British punks IDLES came back to Toronto after nearly a year where they previously played at Lee's Palace; a 500-ish capacity venue to now playing a sold out gig with a 1.5k cap. Impressive jump in numbers within a year. The success of their 2018 sophomore album is showing.
IDLES' one and only opener A Place To Bury Strangers are an American noise-punk band who have been around for well over a decade. The three members arrived on stage in the dark. Fog from machines began to flow out onto the floor and projectors became the only lighting, silhouetting the band. Strobe lighting also became a major lighting component to add more to the brooding mood. They began with an atmospheric intro then punched into action with their noise-punk roots. Their drummer and part vocalist, Lia Simone Braswell was a beast of player who really laid down the entire mood of their songs by bringing the energy up or down seamlessly. At one point, their lead guitarist took a small strobe light and used it as a slider on his guitar and then swung it around. Vocalist and bassist ended a song by chucking his guitar to the ground; just once so he didn't demolish it. They were more instrumental than vocal which made them more of a listening experience. Once people in the audience got a feel for them, they began to show their appreciation after every song. The lead guitarist hopped into the crowd on the last song and exited with his guitar high in the air. Everyone thought their set was over because it was dark and they were playing distortions for a couple minutes, but it wasn't until the venue lights came on people realized that's when they actually ended.
Dramatically opening their set, IDLES performed "Colossus", which built up anticipation very well. The moshers in the crowd were restless and started their pit right away. Fans in the front yelled along like a chant at a sports game, but even more intense. Next were their more popular tracks, "Never Fight a Man With a Perm" and "Mother", where lead singer Joe Talbot allowed fans to sing notable lyrics from those songs in place of him singing. The underwear only lead guitarist who frequently hopped into the crowd to play on top of them, connected with a walker wielding fan who crowd surfed and let him mess around with his guitar.
For most songs, Joe introduced the topics of each song, which were usually politically charged or deeply personal. He introduced "I'm Scum" by saying, "The critics, bosses are cunts," and those people made him feel inadequate, but their shows made them feel special. Another song he introduced as "A celebration of the best thing to happen to Britain, immigrants." "Samaritans" he says is about "masculinity, but not toxic masculinity." Yet another one was, "This is a song about depression [...] share your feelings because it might save your life." For another song, Joe prefaced that he's still struggling through recovery of addiction and that "it's a disease not to be associated with crime."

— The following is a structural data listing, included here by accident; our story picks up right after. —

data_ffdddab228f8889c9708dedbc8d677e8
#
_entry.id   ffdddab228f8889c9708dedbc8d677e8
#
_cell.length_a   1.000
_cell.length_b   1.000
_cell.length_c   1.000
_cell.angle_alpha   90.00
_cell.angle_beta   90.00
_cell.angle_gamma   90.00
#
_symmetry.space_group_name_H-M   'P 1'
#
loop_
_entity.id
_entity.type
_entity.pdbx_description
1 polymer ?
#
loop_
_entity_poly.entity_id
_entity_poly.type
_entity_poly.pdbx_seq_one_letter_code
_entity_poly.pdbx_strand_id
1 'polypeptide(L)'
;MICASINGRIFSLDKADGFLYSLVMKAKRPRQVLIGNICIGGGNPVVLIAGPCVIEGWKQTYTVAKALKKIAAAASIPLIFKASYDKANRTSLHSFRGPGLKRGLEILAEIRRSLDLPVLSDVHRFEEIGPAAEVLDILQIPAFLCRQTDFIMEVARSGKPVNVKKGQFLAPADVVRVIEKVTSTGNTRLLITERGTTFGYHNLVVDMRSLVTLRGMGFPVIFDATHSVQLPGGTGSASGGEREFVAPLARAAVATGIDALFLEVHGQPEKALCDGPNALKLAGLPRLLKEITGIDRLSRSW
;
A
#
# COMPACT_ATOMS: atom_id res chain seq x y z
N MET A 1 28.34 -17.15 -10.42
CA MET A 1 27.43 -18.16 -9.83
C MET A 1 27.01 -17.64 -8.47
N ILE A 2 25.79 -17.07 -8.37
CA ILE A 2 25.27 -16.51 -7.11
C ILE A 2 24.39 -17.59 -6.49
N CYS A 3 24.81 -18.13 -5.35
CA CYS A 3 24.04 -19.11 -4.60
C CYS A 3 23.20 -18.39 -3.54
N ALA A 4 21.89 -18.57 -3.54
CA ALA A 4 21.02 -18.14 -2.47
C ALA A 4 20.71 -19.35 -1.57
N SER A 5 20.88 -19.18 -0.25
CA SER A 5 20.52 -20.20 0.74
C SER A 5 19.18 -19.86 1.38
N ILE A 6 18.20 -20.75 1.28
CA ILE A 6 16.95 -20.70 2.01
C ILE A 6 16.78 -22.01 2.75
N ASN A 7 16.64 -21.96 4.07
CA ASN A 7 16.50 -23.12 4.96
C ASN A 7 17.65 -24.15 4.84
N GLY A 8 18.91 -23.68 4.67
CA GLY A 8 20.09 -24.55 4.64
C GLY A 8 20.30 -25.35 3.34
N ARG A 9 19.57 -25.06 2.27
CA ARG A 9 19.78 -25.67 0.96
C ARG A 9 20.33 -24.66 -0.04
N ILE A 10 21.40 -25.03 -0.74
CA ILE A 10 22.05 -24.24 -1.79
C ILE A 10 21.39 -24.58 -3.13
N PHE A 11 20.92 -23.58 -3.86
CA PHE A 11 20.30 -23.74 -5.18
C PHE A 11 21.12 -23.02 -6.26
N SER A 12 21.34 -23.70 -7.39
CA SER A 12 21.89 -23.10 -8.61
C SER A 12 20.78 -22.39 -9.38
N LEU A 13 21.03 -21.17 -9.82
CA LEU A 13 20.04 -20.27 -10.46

He had a moment 2/3’s through their set where he said Toronto is one of the few places that feel like home to play in and there are only a handful of places that go as hard for their music. He also mentioned that this concert wasn't "normal size", meaning they usually don't play to this big of an audience, so he was happy and humbled by the whole thing.
During "I'm Scum" Joe commanded the crowd to get low on their knees, with the exception of the guy in the walker who was still supported in the air crowd surfing. Then, everyone burst up and jumped around to the catchy tune.
Once again the lead guitarist hopped into the crowd, this time without his guitar but with a microphone, and was singing one of their songs and then transitioned into “My Heart Will Go On” by Celine Dion. Joe joined in in singing Celine's song and then explained afterward that, "I couldn't remember any METZ songs." METZ is a Canadian noise-punk band who is influential among other punk artists. "Without METZ, we wouldn't be here." Joe said.
During one of their last songs, the band had to stall a bit and extend a song because Joe lost his ear piece. They finished once he got it back.
They finished out their set with one song about loving yourself and then one about anti-fascism. They thanked the security for taking care of the audience, the crew, and their opener APTBS. They received a roaring applause but no encore. Everyone seemed satisfied with what they got and the moshers were probably ready to call it a night.
IDLES has a reason to rise this quickly to popularity in this day and age. They are deeply passionate about a number of world and personal issues and are obviously vocal about them. They are an excellent release of that frustration and passion, and that's why many come to them, in comfort and release. They have their cheeky and humourous moments with their IDGAF attitude, but they aren't completely chaotic and out of order in their music. There's still great listening moments instrumentally which keep them grounded. It was a successful night in Toronto for some British punks.